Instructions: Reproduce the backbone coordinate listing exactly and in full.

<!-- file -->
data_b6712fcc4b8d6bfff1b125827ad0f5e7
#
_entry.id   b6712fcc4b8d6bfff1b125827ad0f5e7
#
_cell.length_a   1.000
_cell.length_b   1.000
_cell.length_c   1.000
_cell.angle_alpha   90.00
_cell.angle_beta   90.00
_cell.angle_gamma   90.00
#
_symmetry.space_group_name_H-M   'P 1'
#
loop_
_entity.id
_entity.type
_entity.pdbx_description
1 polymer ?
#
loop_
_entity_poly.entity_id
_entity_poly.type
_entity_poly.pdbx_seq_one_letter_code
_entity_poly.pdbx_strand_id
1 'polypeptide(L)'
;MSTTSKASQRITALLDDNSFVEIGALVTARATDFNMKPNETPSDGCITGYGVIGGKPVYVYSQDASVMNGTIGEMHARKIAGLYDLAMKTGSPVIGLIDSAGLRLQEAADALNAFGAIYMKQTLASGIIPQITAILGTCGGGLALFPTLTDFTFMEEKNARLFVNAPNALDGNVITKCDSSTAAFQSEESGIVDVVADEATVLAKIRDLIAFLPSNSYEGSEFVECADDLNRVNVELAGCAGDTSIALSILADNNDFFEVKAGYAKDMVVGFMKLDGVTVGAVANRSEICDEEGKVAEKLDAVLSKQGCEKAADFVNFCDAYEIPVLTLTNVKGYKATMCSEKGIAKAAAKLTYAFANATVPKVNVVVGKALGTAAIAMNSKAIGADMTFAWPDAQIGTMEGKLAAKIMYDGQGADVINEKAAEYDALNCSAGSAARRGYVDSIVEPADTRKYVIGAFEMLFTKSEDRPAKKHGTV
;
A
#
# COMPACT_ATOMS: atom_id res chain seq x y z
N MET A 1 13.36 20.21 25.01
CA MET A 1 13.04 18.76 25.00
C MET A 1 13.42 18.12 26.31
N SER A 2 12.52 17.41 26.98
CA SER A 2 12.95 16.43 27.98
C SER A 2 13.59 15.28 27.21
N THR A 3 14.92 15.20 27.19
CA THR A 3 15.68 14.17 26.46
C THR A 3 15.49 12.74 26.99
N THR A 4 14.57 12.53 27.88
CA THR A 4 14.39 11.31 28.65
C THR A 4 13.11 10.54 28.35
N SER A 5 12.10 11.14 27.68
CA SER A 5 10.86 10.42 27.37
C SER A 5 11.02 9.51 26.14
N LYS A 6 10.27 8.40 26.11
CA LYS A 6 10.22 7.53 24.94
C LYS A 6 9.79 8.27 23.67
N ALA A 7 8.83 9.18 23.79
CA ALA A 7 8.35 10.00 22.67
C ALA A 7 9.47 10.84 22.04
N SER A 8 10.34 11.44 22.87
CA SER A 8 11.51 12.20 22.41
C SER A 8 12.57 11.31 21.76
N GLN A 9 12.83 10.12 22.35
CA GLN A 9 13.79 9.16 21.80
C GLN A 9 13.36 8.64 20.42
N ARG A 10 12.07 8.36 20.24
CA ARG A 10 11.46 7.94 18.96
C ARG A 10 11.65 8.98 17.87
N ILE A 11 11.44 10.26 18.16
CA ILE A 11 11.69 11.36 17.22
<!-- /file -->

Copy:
data_b6712fcc4b8d6bfff1b125827ad0f5e7
#
_entry.id   b6712fcc4b8d6bfff1b125827ad0f5e7
#
_cell.length_a   1.000
_cell.length_b   1.000
_cell.length_c   1.000
_cell.angle_alpha   90.00
_cell.angle_beta   90.00
_cell.angle_gamma   90.00
#
_symmetry.space_group_name_H-M   'P 1'
#
loop_
_entity.id
_entity.type
_entity.pdbx_description
1 polymer ?
#
loop_
_entity_poly.entity_id
_entity_poly.type
_entity_poly.pdbx_seq_one_letter_code
_entity_poly.pdbx_strand_id
1 'polypeptide(L)'
;MSTTSKASQRITALLDDNSFVEIGALVTARATDFNMKPNETPSDGCITGYGVIGGKPVYVYSQDASVMNGTIGEMHARKIAGLYDLAMKTGSPVIGLIDSAGLRLQEAADALNAFGAIYMKQTLASGIIPQITAILGTCGGGLALFPTLTDFTFMEEKNARLFVNAPNALDGNVITKCDSSTAAFQSEESGIVDVVADEATVLAKIRDLIAFLPSNSYEGSEFVECADDLNRVNVELAGCAGDTSIALSILADNNDFFEVKAGYAKDMVVGFMKLDGVTVGAVANRSEICDEEGKVAEKLDAVLSKQGCEKAADFVNFCDAYEIPVLTLTNVKGYKATMCSEKGIAKAAAKLTYAFANATVPKVNVVVGKALGTAAIAMNSKAIGADMTFAWPDAQIGTMEGKLAAKIMYDGQGADVINEKAAEYDALNCSAGSAARRGYVDSIVEPADTRKYVIGAFEMLFTKSEDRPAKKHGTV
;
A
#
# COMPACT_ATOMS: atom_id res chain seq x y z
N MET A 1 13.36 20.21 25.01
CA MET A 1 13.04 18.76 25.00
C MET A 1 13.42 18.12 26.31
N SER A 2 12.52 17.41 26.98
CA SER A 2 12.95 16.43 27.98
C SER A 2 13.59 15.28 27.21
N THR A 3 14.92 15.20 27.19
CA THR A 3 15.68 14.17 26.46
C THR A 3 15.49 12.74 26.99
N THR A 4 14.57 12.53 27.88
CA THR A 4 14.39 11.31 28.65
C THR A 4 13.11 10.54 28.35
N SER A 5 12.10 11.14 27.68
CA SER A 5 10.86 10.42 27.37
C SER A 5 11.02 9.51 26.14
N LYS A 6 10.27 8.40 26.11
CA LYS A 6 10.22 7.53 24.94
C LYS A 6 9.79 8.27 23.67
N ALA A 7 8.83 9.18 23.79
CA ALA A 7 8.35 10.00 22.67
C ALA A 7 9.47 10.84 22.04
N SER A 8 10.34 11.44 22.87
CA SER A 8 11.51 12.20 22.41
C SER A 8 12.57 11.31 21.76
N GLN A 9 12.83 10.12 22.35
CA GLN A 9 13.79 9.16 21.80
C GLN A 9 13.36 8.64 20.42
N ARG A 10 12.07 8.36 20.24
CA ARG A 10 11.46 7.94 18.96
C ARG A 10 11.65 8.98 17.87
N ILE A 11 11.44 10.26 18.16
CA ILE A 11 11.69 11.36 17.22